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Design Consideration for Lightweighting With Ductile Iron Castings

Skuld LLC-Sarah Jordan, Mark DeBruin
Worcester Polytechnic Institute-Christopher Brown, Hudson Gasvoda
  • Technical Paper
  • 2020-01-0656
To be published on 2020-04-14 by SAE International in United States
There are opportunities for lightweighting with ductile iron castings. Current research shows ductile iron castings free of massive carbides can be achieved at under 2 mm (0.080”) through alloying or process changes which means that significant weight reductions are possible. In fact for aluminum components over 0.250” thick ductile iron may provide lightweighting opportunities at a cost savings. However, the conventional guidelines for casting design are inadequate when using ductile iron at dimensions less than the typical machine stock. This paper will discuss the current research on thin walled ductile iron, when it is superior to aluminum, design considerations, and current DOE SBIR funded research efforts to address these inadequacies.
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Searching for Optimal Solutions for Motor Performance Design

Honda R&D Co.,Ltd.-Yuko Miyabe, Masahito Kakema, Toshihiro Saito
  • Technical Paper
  • 2020-01-0460
To be published on 2020-04-14 by SAE International in United States
This paper relates a method for seeking Pareto solutions for strength, torque-rotational speed characteristics, losses, and exciting force in the preliminary design of interior permanent magnet synchronous motors (IPMSM) and carrying out optimal design in an integrated manner. As to the constraint on strength, it was determined that the von Mises stress on the rotor core with respect to the load of the centrifugal force at 1.2 times the maximum rotational speed should not exceed the breaking strength of common electrical steel sheet material. As to the torque-rotational speed characteristic, this was determined to be the maximum torque for each rotational speed, taking into account the maximum voltage and current input when maximum torque per ampere control and field weakening control are applied. The maximum torque at low rotational speed and the maximum power at maximum rotational speed were taken as evaluation parameters. Losses were defined as the total value of DC copper loss occurring in the coil and iron loss occurring in the stator and rotor core. As to the exciting force, the 6th…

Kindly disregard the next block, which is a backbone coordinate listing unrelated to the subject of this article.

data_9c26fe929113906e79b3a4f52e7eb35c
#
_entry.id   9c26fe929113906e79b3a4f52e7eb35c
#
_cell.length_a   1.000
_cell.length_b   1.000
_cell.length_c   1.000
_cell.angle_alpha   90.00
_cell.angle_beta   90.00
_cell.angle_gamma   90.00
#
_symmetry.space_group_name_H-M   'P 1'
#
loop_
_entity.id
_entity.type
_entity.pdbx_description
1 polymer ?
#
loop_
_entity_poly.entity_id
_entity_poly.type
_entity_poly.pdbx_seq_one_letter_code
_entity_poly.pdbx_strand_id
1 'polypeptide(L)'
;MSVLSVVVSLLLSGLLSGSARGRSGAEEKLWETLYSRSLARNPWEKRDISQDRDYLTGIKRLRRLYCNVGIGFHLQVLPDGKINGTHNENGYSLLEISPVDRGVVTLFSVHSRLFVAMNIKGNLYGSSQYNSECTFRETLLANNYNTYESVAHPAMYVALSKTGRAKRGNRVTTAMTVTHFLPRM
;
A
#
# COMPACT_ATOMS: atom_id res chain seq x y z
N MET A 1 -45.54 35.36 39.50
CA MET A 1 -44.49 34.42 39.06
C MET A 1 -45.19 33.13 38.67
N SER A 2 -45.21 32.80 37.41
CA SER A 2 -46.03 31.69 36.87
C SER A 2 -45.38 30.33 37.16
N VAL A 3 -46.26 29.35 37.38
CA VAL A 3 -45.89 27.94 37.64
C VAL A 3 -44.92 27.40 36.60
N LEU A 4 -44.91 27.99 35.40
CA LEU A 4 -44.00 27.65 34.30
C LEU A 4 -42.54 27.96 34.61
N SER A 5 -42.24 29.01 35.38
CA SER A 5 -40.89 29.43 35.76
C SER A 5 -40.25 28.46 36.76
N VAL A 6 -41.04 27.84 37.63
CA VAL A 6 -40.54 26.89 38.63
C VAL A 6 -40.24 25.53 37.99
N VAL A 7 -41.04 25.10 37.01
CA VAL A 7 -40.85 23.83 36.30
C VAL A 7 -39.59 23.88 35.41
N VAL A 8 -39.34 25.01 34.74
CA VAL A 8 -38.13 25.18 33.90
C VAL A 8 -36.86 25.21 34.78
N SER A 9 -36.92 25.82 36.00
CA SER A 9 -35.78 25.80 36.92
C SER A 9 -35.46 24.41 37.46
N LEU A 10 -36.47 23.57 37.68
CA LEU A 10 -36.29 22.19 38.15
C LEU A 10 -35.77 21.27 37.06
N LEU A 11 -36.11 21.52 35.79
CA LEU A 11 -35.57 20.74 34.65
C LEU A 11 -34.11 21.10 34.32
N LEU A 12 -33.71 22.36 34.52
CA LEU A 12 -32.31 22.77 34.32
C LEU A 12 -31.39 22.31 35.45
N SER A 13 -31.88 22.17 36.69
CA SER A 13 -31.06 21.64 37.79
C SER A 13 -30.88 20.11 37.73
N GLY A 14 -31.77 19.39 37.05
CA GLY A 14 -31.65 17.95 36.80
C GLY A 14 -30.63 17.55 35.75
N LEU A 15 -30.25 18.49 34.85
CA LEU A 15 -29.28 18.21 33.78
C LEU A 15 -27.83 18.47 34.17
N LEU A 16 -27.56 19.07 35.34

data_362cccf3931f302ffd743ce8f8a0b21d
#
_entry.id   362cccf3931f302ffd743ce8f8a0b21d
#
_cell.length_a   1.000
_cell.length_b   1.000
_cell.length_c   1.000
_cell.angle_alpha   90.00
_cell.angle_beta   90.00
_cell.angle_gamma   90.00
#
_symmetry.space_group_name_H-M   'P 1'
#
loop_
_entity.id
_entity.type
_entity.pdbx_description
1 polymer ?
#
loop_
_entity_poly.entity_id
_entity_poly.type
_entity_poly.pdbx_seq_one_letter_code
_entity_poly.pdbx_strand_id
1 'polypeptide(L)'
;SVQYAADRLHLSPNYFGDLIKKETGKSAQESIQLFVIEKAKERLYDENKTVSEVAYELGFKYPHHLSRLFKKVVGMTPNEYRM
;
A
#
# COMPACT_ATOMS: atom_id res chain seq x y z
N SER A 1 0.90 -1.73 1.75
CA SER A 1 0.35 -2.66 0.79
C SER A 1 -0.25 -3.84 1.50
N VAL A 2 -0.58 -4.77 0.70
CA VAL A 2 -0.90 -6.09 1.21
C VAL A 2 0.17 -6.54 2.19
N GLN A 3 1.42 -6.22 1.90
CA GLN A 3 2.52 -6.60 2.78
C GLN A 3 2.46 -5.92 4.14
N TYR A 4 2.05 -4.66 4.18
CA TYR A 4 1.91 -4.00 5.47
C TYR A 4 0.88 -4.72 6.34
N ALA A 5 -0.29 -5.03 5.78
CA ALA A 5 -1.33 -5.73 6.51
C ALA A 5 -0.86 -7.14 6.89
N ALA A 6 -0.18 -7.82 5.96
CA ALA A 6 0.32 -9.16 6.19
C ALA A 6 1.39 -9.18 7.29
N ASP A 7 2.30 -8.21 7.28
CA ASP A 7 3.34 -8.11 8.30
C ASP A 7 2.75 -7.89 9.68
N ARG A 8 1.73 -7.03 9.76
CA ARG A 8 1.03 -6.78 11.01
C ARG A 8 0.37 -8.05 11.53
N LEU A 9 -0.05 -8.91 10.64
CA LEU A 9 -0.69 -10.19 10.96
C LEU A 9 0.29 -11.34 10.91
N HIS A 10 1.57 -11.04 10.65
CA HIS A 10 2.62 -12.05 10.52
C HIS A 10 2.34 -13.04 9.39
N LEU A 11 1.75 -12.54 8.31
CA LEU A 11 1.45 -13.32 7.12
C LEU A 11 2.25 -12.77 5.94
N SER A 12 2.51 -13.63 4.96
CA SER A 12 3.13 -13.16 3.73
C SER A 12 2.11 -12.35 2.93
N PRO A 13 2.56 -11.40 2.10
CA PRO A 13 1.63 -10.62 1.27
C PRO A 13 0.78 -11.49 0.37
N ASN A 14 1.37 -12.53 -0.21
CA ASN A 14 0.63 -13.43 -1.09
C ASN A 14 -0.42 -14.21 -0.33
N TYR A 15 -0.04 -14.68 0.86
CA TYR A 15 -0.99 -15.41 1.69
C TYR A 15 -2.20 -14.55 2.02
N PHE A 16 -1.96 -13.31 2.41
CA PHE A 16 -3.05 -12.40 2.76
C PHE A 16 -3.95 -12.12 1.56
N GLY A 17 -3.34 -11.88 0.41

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Microstructure-Fatigue Property Relationships for Cast Irons

National Research Council (Canada)-Xijia Wu
  • Technical Paper
  • 2020-01-0187
To be published on 2020-04-14 by SAE International in United States
Cast irons are widely used for combustion engine/exhaust system applications, not only because they are less expensive but also because they offer some attractive properties such as good thermal conductivity, relatively high specific yield strength, and good oxidation resistance. Cast irons can be made with a wide variety of microstructures containing either flake-like graphite (FG), nodular graphite (NG) or vermicular graphite (VG), or mixing of the above, which control their mechanical and fatigue properties. In this paper, a microstructure-fatigue property relationship model is developed, combining the Tanaka-Mura-Wu’s fatigue crack nucleation model with Eshelby’s solution for materials containing ellipsoidal inclusions. This applies to cast irons considering its microstructural graphite characters (shape, size, elastic modulus and Poisson’s ratio). This model is used to analyse ductile cast iron (DCI) with nodular graphite (NG) microstructure, grey cast iron (GCI) with flake-like graphite (FG) microstructure, and compacted graphite iron (CGI) with vermicular graphite (VG) microstructure. Excellent agreement is found between the model prediction and the experimental data or the Coffin-Manson-Basquin correlations at room temperature. Further development will be to incorporate…
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Improved Wear Resistance of Austempered Gray Cast Iron Using Shot-Peening Treatment

Oakland University-Yu Liu, Gary Barber
Zhejiang Sci-Tech University-Weiwei Cui, Bingxu Wang
  • Technical Paper
  • 2020-01-1098
To be published on 2020-04-14 by SAE International in United States